Pontius Pilates

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A man being attached to a Pontius Pilates Reformer. He's about to get the workout of his life.

Pontius Pilates is a physical fitness system developed in the early 1st century by Pontius Pilate, a high-ranking Roman prefect. Although Pilate is most famous today for his "tough but fair" approach to criminal justice, he was also one of the earliest historical figures to treat exercise as a combination between science and new-age wackiness.

For those without comedic tastes, the "questionable parody" of this website called Wikipedia have an article about Pontius Pilates.

Unlike more conventional fitness systems, which focus only on improving the physical conditioning of the body, Pontius Pilates takes a philosophical approach to exercise: practitioners seek to fuse mind and body, create a sense of wholeness within self and oneness with the universe, and build sexy abs, through the breakthrough technique of being nailed to pieces of wood.

Today, Pontius Pilates is second only to Yoga as the workout of choice for pretentious women with too much time and money on their hands. It is particularly popular in metropolitan areas such as New York City and Los Angeles, where one can hardly turn his head without seeing a woman with a beautifully developed core and nasty, weeping scars on her wrists and ankles.


An early devotee to Pontius Pilates, Jesus of Nazereth had an ass you could bounce thirty pieces of silver off of.

According to historians, Pilate first dreamed up Pontius Pilates while watching a match between gladiators at the arena in Rome. Pilate's friend observed the rippling, glistening abdominal muscles of one gladiator, and turned and said to Pilate: "I say, Erotacus's abs must be as hard as oak. I'd like to lick the sweat from between those bulges. And don't get me started on his glutes, girlfriend."

Although this may, to modern readers, seem like kind of a gay thing to say, it was actually pretty normal straight-guy chat back in Roman times.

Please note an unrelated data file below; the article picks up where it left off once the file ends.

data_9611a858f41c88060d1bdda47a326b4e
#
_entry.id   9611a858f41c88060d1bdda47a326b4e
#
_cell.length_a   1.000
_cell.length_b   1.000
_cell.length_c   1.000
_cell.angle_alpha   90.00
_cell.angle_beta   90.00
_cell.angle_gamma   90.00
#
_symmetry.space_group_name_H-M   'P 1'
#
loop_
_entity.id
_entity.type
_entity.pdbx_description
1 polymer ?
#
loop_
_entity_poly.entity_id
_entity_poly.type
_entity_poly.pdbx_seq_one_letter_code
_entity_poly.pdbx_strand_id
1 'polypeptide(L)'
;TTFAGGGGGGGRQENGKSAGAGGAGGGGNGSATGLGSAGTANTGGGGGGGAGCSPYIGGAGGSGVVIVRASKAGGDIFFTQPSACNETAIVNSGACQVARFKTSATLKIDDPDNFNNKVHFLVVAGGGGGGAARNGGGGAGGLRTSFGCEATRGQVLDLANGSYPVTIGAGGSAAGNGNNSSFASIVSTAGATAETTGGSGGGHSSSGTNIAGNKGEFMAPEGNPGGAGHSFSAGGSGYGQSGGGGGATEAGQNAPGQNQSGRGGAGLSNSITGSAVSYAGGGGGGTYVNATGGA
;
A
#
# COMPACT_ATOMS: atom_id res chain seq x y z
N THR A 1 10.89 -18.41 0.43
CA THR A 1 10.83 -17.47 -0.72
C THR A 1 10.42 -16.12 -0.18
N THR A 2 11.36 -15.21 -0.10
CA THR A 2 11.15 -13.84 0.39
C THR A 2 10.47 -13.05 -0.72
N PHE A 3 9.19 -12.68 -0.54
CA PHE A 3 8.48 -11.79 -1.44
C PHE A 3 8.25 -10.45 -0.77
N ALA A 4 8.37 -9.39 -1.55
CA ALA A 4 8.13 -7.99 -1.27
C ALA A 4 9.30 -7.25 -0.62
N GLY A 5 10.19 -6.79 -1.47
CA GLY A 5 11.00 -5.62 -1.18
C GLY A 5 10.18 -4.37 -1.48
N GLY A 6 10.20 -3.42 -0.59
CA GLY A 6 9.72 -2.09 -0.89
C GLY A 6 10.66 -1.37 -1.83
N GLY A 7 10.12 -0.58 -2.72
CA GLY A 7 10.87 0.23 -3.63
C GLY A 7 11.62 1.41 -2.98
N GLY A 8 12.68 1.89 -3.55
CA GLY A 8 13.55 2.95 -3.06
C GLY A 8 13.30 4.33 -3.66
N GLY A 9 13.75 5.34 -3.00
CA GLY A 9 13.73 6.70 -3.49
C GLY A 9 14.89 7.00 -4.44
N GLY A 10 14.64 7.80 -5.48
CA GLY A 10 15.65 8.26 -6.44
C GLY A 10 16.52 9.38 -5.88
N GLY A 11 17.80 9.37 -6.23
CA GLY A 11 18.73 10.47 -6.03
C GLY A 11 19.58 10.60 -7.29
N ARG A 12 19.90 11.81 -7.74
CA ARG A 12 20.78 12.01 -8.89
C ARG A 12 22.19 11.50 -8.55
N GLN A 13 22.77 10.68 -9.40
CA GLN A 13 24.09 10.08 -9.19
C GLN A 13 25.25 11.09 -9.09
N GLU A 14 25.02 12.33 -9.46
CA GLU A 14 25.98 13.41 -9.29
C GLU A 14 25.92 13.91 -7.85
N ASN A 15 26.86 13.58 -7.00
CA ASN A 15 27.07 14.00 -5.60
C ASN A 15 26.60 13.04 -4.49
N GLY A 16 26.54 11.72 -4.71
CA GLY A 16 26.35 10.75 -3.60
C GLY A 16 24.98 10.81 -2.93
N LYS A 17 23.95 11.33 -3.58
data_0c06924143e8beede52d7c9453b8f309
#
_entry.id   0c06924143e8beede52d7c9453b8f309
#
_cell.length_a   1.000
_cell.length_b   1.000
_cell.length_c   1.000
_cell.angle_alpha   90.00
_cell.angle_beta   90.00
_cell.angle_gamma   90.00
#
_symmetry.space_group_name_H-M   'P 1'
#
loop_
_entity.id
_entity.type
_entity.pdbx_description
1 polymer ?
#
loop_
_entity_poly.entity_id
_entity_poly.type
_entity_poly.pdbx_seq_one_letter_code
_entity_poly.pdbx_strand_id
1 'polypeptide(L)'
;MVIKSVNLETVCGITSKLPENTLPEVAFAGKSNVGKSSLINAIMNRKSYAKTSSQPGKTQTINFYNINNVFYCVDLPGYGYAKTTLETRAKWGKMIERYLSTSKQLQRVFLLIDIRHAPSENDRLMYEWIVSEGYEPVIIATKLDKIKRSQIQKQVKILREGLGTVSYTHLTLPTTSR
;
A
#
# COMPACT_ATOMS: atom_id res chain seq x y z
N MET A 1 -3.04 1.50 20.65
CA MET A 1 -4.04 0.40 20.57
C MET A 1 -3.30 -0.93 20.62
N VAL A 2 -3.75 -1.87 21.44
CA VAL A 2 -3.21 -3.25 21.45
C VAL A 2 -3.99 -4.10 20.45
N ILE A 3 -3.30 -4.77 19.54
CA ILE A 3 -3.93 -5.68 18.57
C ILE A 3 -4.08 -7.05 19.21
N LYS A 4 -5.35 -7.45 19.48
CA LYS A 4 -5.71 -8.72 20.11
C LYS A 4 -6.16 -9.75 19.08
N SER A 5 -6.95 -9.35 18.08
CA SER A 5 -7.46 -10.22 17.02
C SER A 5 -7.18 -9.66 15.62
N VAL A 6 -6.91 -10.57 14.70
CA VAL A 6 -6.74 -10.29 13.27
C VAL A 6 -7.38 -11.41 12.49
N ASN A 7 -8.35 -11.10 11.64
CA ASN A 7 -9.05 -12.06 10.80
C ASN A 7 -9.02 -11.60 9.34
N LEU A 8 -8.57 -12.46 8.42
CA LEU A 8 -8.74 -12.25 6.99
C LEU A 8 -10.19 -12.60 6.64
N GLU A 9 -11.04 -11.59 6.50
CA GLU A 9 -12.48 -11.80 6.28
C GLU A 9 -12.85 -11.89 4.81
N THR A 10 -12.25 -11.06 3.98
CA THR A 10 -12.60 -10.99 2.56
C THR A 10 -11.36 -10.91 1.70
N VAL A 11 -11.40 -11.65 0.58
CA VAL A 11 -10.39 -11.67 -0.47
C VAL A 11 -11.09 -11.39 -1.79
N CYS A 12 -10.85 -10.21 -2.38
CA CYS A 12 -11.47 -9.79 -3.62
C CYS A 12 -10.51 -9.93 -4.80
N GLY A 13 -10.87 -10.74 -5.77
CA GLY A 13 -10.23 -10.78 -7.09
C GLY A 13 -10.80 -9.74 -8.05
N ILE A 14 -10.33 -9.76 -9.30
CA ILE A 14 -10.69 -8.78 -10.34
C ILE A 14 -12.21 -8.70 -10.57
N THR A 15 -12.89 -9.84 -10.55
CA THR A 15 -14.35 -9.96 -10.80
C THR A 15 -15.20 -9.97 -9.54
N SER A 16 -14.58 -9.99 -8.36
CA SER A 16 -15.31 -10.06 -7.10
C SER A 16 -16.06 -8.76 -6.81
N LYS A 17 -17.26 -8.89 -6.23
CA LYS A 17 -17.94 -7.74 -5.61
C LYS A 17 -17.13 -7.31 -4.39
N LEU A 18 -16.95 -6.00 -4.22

At any rate, this casual conversation gave Pilate an idea: the best means by which to build abs that resembled oak would be to fuse mind, body, and oak. That night, he went home, and after having drunken sex with a concubine while his wife fed him grapes, he tied several long oaken boards to his waist and went to sleep.

In the morning, Pilate's core was in no way impressive, and his back hurt. Undeterred, Pilate announced to his servants that he now had a stomach that would be the envy of the recently-alive Erotacus; although a few expressed doubts as to the veracity of this claim, their skepticism was overcome when Pilate had one of them stoned to death in the town square.

This was the beginning of Pilate's realization that physical fitness didn't have to be limited to (depending on one's social status) lifting heavy rocks, fights to the death, and/or orgies. Over the next several years, he laid out the principles of a brand new approach to physical fitness.


A fusion of wave aerobics and Pontius Pilates, known as "waterboarding," has become popular in modern gyms.

Pontius Pilates can be practiced with nothing more than a board, a nail, and a mat. This is called "Mat Pontius Pilates," and many gyms offer it for free.

However, Pilate also invented a specialized piece of exercise equipment, which he called the "Reformer." This is a sophisticated machine that works to target your abs, thighs, and buttocks by crossing two long beams of wood together. It's the special "crossing" action that makes the Reformer so effective; because the cross resembles the shape of a human with outstretched arms, the Reformer can target multiple muscle groups at once. The only additional equipment required is a hammer and one nail for each of those major muscle groups.

The Reformer is popular not only for its effectiveness, but also for its portability and ease of use. Its users boast that they can use it nearly anywhere: around the house, in the pool, even at the office. There's nothing that pleases an employer more than seeing an employee take an interest in her physical well-being by nailing herself to a cross in her cubicle. Of course, the final nail generally has to be applied by a third party; it is very difficult to drive a nail through the same hand that's holding the hammer.

Shortly before his death, Pilate created what he considered the ultimate form of exercise equipment: the Pontius Pilates Cadillac, named after a popular but overrated model of chariot. The Cadillac was a wooden cross housed inside a scaffolding. While the Reformer offered only two options for positioning a fitness enthusiast - upright and upside-down - the Cadillac enabled people to be nailed to wood in almost any conceivable position. While this offered no actual fitness benefits, it looked pretty cool.

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